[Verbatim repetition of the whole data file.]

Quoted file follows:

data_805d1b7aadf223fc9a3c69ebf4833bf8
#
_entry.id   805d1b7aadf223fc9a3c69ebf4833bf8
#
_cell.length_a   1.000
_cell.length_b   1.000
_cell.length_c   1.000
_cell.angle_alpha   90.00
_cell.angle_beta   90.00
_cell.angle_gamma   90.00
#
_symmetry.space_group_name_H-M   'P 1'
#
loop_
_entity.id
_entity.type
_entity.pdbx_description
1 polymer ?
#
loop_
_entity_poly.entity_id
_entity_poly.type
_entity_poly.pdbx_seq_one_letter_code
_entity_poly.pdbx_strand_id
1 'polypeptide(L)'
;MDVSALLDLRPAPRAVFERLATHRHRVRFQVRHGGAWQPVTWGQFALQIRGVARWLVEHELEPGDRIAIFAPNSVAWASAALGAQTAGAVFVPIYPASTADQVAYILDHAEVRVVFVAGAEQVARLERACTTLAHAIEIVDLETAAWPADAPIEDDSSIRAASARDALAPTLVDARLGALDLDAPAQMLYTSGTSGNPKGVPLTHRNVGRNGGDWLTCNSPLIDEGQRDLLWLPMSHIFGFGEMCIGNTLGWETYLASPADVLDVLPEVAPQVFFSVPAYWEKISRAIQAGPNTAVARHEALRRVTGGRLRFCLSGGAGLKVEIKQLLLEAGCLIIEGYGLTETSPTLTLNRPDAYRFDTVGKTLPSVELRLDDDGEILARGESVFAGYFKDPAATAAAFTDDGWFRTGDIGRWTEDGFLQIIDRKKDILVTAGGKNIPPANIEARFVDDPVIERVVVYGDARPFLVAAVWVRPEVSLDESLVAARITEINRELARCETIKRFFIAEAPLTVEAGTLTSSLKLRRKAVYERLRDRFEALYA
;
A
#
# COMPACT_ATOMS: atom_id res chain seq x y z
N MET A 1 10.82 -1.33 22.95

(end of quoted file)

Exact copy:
data_805d1b7aadf223fc9a3c69ebf4833bf8
#
_entry.id   805d1b7aadf223fc9a3c69ebf4833bf8
#
_cell.length_a   1.000
_cell.length_b   1.000
_cell.length_c   1.000
_cell.angle_alpha   90.00
_cell.angle_beta   90.00
_cell.angle_gamma   90.00
#
_symmetry.space_group_name_H-M   'P 1'
#
loop_
_entity.id
_entity.type
_entity.pdbx_description
1 polymer ?
#
loop_
_entity_poly.entity_id
_entity_poly.type
_entity_poly.pdbx_seq_one_letter_code
_entity_poly.pdbx_strand_id
1 'polypeptide(L)'
;MDVSALLDLRPAPRAVFERLATHRHRVRFQVRHGGAWQPVTWGQFALQIRGVARWLVEHELEPGDRIAIFAPNSVAWASAALGAQTAGAVFVPIYPASTADQVAYILDHAEVRVVFVAGAEQVARLERACTTLAHAIEIVDLETAAWPADAPIEDDSSIRAASARDALAPTLVDARLGALDLDAPAQMLYTSGTSGNPKGVPLTHRNVGRNGGDWLTCNSPLIDEGQRDLLWLPMSHIFGFGEMCIGNTLGWETYLASPADVLDVLPEVAPQVFFSVPAYWEKISRAIQAGPNTAVARHEALRRVTGGRLRFCLSGGAGLKVEIKQLLLEAGCLIIEGYGLTETSPTLTLNRPDAYRFDTVGKTLPSVELRLDDDGEILARGESVFAGYFKDPAATAAAFTDDGWFRTGDIGRWTEDGFLQIIDRKKDILVTAGGKNIPPANIEARFVDDPVIERVVVYGDARPFLVAAVWVRPEVSLDESLVAARITEINRELARCETIKRFFIAEAPLTVEAGTLTSSLKLRRKAVYERLRDRFEALYA
;
A
#
# COMPACT_ATOMS: atom_id res chain seq x y z
N MET A 1 10.82 -1.33 22.95